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Buddha Buzz Weekly: Buddhist Aliens

Nothing is permanent, everything is precious. Here’s a selection of some happenings—fleeting and otherwise—in the Buddhist world this week. 

Mindful of Melting Glaciers, Ladakh Launches Climate Change Project

A special report recently issued by the Intergovernmental Panel on Climate Change (IPCC) stated that 64 percent of the glaciers in the Hindu Kush Himalayan region, which includes parts of northern India and the Tibetan Plateau, may be lost by the year 2100. Days after the report was released, the Himalayan region of Ladakh launched a plan aimed at curbing the glacial melt and other devastating effects of global warming. According to The Times of India, a group of NGOs backed by Chetsang Rinpoche, head of the Drikung Kagyu Order of Tibetan Buddhism, has launched the Green Himalayas project with the goal to create a green cover in the foothills of the Himalayas and a model site of sustainable development in the area of Phobrang in Ladakh. Ladakh MP Jamyang Tsering Namgyal, who was present at the launch of the project, praised the NGOs’ initiative. 

“All 257 villages in Ladakh depend on glacier-fed water resources unlike rain-fed water resources in other parts of the country. The glaciers are, however, melting rapidly. So there is a big question before us as [to] whether Ladakh will survive in 20-30 years in such a situation,” Namgyal said. “I think such initiatives will provide a solution to preserve the fragile ecosystem of the region and increase means of sustainable livelihood for the people.” Following the injunctions of Buddhist leaders, the group behind Green Himalayas had already planted 25,000 trees in Phobrang before the launch of the project.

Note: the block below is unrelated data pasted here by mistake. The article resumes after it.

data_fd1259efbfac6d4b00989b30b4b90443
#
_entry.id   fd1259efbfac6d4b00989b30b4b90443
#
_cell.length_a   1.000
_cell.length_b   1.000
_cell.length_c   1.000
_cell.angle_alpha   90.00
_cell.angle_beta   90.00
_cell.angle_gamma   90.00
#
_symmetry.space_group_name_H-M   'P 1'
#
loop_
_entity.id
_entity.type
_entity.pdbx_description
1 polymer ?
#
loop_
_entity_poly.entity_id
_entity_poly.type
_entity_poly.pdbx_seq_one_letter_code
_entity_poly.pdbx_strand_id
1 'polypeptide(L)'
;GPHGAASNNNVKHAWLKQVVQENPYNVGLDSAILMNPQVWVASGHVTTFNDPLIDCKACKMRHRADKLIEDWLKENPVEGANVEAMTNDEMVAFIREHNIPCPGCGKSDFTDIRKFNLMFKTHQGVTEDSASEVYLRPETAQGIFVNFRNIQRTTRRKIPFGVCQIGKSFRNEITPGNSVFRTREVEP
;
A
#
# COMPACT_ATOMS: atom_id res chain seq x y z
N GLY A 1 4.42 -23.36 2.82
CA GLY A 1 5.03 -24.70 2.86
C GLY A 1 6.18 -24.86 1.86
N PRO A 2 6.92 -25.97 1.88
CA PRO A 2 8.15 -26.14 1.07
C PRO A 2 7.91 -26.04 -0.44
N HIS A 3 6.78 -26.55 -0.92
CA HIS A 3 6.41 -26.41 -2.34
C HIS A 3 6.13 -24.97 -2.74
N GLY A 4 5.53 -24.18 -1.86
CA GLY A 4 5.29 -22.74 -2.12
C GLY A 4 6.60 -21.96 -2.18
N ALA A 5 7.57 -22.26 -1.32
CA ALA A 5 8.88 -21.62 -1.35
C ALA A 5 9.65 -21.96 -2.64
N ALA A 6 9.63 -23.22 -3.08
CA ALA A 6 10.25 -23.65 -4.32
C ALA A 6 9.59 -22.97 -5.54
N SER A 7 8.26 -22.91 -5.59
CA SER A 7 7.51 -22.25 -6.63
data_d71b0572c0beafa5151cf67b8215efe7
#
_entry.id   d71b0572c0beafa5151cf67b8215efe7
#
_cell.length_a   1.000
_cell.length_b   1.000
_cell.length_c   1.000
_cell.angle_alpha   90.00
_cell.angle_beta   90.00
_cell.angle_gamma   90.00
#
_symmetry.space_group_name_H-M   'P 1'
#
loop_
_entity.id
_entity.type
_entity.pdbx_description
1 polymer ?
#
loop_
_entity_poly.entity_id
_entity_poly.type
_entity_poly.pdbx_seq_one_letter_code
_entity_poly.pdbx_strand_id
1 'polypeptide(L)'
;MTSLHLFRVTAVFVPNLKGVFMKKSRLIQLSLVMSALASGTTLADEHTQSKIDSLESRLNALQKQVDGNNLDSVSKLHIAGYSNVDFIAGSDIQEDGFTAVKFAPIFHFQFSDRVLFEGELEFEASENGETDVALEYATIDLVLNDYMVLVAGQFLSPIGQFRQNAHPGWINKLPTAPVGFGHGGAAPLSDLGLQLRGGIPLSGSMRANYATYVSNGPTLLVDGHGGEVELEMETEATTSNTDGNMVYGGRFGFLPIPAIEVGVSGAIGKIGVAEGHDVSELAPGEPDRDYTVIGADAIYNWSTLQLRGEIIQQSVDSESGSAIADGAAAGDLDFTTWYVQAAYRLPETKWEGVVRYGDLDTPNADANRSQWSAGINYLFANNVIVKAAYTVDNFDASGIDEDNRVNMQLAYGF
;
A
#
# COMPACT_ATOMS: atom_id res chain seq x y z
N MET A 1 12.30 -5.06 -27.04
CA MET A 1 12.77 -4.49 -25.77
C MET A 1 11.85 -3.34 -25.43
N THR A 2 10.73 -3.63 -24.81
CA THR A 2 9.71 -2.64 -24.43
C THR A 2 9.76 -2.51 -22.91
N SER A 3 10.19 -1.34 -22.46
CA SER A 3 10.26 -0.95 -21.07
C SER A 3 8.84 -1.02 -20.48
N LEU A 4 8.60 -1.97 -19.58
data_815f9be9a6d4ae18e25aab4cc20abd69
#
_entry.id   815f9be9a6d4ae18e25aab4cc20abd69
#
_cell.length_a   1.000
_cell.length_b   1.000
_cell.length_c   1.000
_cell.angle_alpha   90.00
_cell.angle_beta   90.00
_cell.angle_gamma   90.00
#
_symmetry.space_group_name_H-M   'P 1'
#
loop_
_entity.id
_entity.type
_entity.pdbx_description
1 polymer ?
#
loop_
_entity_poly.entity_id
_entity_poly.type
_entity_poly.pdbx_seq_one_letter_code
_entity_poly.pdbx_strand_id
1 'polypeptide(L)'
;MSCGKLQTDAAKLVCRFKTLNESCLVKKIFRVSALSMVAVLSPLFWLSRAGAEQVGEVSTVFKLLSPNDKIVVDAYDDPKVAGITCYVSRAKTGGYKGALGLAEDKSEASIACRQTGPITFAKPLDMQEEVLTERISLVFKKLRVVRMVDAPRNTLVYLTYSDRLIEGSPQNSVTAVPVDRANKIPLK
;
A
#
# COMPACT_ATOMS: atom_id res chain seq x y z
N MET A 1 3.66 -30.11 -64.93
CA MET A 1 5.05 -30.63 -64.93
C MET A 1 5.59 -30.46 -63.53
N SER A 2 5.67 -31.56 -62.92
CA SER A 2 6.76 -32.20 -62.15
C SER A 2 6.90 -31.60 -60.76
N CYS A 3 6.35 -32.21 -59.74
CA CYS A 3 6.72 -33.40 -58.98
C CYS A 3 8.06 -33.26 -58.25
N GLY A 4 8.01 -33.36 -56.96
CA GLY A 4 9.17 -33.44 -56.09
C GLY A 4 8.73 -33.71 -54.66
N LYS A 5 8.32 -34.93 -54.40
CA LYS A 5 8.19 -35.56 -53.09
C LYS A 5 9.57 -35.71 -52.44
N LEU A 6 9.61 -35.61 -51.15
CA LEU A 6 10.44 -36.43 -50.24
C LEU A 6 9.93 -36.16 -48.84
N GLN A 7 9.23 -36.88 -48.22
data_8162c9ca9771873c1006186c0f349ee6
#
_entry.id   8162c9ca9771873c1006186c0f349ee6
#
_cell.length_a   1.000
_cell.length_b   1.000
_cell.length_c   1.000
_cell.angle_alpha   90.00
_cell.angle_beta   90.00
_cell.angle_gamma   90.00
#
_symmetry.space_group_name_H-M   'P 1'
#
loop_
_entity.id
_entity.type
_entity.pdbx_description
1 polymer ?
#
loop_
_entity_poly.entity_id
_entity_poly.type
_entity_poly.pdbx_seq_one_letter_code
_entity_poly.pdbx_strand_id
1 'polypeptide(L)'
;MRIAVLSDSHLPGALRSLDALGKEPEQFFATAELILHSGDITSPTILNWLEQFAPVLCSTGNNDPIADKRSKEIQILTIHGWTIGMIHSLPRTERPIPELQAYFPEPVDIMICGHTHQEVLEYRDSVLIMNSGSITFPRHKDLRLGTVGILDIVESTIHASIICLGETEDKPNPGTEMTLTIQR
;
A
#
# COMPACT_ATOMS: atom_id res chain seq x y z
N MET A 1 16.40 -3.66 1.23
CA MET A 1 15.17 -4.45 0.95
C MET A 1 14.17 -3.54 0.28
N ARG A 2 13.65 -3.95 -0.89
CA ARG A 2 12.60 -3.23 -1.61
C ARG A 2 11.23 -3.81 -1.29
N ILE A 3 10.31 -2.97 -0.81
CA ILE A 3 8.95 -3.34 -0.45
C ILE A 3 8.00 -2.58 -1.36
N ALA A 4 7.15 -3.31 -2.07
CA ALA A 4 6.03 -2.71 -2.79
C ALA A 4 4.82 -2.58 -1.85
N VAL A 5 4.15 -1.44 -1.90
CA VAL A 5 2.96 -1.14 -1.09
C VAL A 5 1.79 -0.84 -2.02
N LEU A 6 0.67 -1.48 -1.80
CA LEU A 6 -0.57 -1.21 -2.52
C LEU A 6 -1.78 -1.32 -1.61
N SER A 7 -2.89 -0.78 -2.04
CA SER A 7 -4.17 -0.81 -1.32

Related: Ladakh Brings Old Love to New Stupas

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Unionizing Yoga

At the start of a yoga class, the teacher often shares a common definition of the word yoga: union. Union of the body and the mind, union of the individual self with a larger consciousness.  But over the past several months, teachers from YogaWorks’ studios in New York have been working to establish a more literal union—with the International Association of Machinists and Aerospace Workers. 

On September 9, the group of 100 yoga teachers asked management to recognize their union, and shortly after, filed a petition for an election with the National Labor Relations Board. On October 17, YogaWorks teachers will begin voting to form a union, and a winning vote will legally allow the group to begin the process of bargaining.